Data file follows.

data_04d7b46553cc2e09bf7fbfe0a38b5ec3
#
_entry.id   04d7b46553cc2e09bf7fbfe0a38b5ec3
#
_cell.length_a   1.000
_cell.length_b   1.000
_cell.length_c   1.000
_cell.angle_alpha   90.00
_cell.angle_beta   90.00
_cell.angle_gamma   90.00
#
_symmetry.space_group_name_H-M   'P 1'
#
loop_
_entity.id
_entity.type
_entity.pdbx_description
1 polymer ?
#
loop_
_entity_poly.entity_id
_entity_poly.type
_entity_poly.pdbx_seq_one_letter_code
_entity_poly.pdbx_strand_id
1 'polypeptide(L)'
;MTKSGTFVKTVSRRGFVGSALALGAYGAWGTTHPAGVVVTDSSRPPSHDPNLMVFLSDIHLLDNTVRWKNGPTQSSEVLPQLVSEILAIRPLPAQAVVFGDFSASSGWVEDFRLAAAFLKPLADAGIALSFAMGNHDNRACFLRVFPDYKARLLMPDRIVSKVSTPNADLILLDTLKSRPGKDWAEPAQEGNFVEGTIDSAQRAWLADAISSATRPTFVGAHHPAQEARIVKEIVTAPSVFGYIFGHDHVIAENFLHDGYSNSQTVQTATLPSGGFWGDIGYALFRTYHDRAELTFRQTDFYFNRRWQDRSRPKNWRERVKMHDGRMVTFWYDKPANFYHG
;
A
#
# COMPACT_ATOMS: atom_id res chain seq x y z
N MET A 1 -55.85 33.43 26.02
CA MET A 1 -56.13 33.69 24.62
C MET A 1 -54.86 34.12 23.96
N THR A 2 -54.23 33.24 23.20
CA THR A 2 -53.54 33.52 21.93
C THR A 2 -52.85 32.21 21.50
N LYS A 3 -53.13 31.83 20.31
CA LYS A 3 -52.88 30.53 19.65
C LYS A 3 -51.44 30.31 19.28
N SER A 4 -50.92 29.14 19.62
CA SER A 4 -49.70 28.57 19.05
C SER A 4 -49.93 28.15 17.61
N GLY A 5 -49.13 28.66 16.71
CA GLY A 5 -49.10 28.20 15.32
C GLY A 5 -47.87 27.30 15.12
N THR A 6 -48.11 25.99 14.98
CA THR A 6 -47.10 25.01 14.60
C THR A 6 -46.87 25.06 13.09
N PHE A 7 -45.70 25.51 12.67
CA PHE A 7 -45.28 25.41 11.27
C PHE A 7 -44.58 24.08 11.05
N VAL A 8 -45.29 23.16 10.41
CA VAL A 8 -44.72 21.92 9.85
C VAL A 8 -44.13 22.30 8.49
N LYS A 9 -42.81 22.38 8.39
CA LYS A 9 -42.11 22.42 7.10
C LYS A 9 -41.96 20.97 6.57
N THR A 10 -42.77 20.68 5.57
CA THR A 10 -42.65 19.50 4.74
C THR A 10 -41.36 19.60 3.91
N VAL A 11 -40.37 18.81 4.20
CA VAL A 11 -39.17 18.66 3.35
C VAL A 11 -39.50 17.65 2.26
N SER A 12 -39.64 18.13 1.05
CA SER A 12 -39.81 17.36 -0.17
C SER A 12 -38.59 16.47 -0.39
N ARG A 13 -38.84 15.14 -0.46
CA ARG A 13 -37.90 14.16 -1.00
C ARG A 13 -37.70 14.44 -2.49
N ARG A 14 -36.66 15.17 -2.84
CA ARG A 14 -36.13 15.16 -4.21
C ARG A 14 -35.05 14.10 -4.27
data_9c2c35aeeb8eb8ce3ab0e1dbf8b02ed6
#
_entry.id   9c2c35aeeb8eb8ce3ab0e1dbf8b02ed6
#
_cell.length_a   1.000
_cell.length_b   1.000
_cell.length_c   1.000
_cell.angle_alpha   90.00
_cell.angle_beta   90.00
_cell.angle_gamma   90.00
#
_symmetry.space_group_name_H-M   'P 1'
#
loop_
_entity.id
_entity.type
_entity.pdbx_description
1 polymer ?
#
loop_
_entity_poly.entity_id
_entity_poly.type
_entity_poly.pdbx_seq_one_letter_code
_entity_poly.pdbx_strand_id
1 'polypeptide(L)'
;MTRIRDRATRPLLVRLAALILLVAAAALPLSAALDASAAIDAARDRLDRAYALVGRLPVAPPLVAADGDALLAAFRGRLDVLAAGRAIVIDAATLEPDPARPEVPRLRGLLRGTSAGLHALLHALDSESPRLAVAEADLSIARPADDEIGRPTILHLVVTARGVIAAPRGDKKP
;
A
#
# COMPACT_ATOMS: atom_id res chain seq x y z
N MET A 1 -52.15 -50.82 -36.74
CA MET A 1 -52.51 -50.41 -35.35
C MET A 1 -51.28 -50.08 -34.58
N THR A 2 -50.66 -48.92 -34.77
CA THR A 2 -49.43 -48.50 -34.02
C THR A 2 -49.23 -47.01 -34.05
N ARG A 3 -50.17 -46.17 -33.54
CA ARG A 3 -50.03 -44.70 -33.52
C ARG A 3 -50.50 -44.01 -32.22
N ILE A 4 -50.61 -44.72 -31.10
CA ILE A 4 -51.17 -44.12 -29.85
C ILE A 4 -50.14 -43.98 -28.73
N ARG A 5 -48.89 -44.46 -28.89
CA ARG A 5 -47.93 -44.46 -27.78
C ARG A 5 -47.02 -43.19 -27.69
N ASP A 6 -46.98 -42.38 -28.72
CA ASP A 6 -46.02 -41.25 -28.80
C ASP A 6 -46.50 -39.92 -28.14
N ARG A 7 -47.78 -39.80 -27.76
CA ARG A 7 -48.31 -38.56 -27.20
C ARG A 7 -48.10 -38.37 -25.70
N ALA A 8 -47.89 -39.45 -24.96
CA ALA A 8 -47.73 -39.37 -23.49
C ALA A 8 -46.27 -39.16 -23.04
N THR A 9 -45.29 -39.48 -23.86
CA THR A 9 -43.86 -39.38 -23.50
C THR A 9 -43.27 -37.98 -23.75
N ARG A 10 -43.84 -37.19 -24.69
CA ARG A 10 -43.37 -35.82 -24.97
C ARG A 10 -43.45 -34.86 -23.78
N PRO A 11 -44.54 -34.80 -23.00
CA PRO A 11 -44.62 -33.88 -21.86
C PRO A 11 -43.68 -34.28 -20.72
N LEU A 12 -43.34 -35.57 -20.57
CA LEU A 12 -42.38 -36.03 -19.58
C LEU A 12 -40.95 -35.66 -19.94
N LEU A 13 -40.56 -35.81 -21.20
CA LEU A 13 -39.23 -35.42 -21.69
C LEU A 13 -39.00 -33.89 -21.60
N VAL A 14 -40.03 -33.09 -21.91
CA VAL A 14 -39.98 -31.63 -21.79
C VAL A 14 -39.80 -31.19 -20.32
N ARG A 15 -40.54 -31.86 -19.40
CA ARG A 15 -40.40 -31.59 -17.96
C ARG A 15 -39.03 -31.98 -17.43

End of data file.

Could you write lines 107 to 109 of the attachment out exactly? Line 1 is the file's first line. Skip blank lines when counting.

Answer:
CA THR A 2 -49.43 -48.50 -34.02
C THR A 2 -49.23 -47.01 -34.05
N ARG A 3 -50.17 -46.17 -33.54